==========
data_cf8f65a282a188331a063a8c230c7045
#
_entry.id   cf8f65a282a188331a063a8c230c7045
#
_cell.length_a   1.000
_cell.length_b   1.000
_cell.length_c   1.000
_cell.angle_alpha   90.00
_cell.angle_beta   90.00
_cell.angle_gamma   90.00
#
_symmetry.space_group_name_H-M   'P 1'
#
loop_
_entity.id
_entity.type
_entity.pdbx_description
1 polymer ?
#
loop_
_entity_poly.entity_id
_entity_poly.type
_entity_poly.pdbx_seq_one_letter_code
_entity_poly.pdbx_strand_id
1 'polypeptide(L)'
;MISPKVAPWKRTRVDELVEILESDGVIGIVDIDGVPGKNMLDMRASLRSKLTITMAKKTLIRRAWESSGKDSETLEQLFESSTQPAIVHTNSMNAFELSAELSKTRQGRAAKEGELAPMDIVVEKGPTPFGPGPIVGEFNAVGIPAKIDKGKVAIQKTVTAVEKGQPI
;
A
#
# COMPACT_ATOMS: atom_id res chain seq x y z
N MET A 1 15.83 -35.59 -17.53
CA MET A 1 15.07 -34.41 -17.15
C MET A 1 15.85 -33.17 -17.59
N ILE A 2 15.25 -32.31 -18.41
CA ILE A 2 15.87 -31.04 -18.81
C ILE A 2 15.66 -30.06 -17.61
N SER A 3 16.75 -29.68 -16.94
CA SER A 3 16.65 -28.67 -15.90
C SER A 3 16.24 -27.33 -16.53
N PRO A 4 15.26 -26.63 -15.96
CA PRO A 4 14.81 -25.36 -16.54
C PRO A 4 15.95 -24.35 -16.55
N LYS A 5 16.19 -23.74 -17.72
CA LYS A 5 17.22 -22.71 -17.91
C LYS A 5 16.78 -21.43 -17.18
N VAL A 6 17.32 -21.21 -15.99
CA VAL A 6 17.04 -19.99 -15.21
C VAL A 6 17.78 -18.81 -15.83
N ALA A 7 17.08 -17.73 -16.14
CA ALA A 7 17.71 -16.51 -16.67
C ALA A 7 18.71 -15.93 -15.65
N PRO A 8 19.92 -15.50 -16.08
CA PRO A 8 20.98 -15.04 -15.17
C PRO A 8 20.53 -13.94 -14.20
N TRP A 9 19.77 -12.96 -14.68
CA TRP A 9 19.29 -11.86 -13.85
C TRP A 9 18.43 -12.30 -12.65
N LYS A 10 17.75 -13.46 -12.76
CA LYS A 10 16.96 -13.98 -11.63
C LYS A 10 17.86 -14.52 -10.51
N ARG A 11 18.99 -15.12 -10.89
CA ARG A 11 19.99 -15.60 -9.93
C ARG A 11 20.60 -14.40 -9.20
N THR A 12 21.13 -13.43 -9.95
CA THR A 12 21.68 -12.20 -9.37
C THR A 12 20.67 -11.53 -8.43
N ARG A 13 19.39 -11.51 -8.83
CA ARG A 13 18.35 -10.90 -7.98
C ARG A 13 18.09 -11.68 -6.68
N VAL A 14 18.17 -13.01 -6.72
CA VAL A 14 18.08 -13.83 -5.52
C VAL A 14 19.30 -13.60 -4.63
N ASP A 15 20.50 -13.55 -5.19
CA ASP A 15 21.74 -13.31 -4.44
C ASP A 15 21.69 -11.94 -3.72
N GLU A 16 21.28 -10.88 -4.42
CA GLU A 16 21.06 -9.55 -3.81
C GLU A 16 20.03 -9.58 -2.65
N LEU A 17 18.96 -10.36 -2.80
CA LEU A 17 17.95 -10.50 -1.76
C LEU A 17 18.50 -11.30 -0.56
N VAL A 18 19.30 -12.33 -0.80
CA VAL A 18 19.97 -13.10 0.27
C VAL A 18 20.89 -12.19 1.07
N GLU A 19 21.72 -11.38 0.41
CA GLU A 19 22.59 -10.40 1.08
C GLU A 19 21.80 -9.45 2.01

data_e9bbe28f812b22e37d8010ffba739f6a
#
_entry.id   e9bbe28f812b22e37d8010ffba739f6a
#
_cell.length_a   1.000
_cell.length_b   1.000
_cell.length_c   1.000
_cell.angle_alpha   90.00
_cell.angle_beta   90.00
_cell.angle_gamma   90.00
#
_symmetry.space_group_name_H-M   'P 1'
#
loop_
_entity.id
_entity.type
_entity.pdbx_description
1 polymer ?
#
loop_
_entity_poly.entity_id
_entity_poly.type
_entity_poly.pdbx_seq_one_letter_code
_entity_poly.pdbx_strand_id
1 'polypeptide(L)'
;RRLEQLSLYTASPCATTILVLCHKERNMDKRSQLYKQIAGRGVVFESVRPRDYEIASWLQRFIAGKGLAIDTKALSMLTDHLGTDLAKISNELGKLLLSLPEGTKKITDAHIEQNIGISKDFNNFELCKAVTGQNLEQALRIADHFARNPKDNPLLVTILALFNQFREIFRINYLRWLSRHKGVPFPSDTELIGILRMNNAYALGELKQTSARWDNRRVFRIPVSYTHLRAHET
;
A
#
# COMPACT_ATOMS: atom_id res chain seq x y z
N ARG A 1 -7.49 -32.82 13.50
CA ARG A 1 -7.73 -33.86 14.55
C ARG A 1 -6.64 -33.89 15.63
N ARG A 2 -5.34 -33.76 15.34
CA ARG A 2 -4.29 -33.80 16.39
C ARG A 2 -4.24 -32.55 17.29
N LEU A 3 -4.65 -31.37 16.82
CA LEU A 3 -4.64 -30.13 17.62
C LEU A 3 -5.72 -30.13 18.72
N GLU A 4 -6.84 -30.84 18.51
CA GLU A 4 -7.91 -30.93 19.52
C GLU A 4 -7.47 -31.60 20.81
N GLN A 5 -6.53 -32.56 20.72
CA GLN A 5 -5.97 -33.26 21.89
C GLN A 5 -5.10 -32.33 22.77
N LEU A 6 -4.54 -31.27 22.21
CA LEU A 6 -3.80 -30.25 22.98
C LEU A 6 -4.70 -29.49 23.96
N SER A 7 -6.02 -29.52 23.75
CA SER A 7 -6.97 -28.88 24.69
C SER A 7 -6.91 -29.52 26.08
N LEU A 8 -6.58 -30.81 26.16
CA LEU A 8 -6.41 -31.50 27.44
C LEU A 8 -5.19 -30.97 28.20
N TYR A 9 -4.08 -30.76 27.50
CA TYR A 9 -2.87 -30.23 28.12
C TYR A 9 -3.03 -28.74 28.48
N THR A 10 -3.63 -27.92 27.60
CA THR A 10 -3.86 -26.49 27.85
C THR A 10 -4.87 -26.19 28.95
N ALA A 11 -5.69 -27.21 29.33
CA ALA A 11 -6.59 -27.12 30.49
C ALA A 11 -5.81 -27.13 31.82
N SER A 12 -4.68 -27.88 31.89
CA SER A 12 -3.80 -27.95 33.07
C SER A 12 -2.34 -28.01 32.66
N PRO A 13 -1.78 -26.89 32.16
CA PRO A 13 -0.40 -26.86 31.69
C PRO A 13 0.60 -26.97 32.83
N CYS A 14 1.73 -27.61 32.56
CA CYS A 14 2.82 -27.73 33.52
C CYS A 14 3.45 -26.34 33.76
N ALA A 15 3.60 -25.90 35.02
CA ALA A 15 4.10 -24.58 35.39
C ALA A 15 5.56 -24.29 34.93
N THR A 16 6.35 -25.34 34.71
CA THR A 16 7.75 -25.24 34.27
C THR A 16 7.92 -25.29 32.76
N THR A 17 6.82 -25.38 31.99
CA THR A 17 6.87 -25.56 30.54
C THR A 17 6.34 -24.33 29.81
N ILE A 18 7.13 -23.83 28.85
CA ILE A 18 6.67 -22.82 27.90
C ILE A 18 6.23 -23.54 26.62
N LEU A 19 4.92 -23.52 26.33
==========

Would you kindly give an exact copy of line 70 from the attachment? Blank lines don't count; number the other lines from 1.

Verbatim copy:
N VAL A 14 18.17 -13.01 -6.72